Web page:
By now, many know the legend of Eric Schmidt—how, back in 2001, Google’s young co-founders, Larry Page and Sergey Brin, brought him into the company in its critical early years to be “the adult in the room” and instill discipline in their unruly, fast-growing start-up.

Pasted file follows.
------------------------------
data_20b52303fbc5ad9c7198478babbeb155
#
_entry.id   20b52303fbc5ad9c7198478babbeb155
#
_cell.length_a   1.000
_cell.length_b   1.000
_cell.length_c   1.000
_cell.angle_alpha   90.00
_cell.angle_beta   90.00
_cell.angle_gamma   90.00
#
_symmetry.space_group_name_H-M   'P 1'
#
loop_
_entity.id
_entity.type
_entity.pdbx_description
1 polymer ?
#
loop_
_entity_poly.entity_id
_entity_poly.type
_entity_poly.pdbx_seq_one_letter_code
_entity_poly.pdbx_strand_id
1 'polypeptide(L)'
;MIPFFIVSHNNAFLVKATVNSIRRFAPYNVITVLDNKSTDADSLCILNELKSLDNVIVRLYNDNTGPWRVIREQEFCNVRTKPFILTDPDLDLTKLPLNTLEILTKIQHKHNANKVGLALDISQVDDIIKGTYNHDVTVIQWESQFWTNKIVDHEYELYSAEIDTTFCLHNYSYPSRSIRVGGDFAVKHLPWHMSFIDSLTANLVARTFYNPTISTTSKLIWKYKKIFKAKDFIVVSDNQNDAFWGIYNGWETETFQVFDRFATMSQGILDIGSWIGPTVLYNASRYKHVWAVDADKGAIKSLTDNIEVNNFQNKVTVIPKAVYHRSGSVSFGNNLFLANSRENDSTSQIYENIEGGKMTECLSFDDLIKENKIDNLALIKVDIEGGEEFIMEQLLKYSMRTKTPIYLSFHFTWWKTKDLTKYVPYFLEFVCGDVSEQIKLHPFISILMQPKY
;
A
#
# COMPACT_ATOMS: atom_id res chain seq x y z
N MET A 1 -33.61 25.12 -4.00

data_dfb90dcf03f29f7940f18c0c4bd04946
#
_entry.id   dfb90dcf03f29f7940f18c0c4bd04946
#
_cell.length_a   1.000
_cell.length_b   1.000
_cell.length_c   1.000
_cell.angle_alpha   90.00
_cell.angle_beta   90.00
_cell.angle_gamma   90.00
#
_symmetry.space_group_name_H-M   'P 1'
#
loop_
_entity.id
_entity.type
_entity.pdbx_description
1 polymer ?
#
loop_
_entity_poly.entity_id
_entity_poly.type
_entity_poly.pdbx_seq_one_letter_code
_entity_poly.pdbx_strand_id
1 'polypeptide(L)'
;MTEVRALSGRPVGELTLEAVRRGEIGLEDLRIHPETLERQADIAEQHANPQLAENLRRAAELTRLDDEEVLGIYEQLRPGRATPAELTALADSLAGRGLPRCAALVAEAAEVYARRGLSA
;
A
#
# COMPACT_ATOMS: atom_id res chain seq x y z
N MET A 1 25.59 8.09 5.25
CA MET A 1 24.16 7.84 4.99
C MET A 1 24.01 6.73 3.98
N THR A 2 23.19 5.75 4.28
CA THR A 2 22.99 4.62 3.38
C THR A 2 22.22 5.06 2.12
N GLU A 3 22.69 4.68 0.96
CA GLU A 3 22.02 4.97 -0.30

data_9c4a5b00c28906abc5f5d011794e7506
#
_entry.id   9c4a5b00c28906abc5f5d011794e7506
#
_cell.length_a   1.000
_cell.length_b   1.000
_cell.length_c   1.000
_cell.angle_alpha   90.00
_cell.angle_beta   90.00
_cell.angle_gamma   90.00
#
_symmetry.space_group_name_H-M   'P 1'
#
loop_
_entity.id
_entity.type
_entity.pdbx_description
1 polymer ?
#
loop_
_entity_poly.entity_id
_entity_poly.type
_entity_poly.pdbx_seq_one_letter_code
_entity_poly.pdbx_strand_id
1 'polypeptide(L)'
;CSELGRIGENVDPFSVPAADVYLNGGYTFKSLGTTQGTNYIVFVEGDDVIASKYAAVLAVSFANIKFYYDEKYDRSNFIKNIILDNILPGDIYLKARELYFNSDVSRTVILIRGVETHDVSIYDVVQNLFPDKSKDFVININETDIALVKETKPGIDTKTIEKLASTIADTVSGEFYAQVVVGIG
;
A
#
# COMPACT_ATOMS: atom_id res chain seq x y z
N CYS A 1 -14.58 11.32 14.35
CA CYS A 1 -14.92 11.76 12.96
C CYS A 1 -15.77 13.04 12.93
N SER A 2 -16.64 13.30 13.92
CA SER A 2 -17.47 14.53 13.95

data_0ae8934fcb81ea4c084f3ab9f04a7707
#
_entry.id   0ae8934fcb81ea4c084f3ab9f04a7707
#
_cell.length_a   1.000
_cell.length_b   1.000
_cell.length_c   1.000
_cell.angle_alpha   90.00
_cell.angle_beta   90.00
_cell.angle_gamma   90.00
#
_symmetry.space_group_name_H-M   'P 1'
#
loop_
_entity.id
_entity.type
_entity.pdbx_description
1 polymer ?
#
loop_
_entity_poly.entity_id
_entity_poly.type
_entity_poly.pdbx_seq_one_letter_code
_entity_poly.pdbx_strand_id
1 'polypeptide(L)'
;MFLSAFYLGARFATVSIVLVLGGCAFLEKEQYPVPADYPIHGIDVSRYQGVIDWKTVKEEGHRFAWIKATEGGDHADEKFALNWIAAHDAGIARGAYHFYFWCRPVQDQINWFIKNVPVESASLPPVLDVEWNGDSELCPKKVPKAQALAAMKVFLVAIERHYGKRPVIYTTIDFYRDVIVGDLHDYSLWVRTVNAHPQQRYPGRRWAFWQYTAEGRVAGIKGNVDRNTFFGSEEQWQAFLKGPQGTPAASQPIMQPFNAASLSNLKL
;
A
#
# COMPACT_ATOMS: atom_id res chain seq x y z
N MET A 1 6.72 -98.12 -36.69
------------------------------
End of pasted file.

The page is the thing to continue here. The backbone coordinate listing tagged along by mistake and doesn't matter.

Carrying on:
The boys—28 and 27 years old at the time—had first hoped Steve Jobs might take the gig. Not to be. Later they were introduced to Schmidt, a seemingly mild-mannered 46-year-old in a baggy suit who was C.E.O. of Novell, a software company that was losing ground to Microsoft. On the surface the three didn’t seem to have much in common. Until, that is, the conversation turned to Burning Man, the quasi-apocalyptic, sometimes druggy, often free-swinging sex-fest in the Nevada desert, of which Sergey and Larry were big, big fans.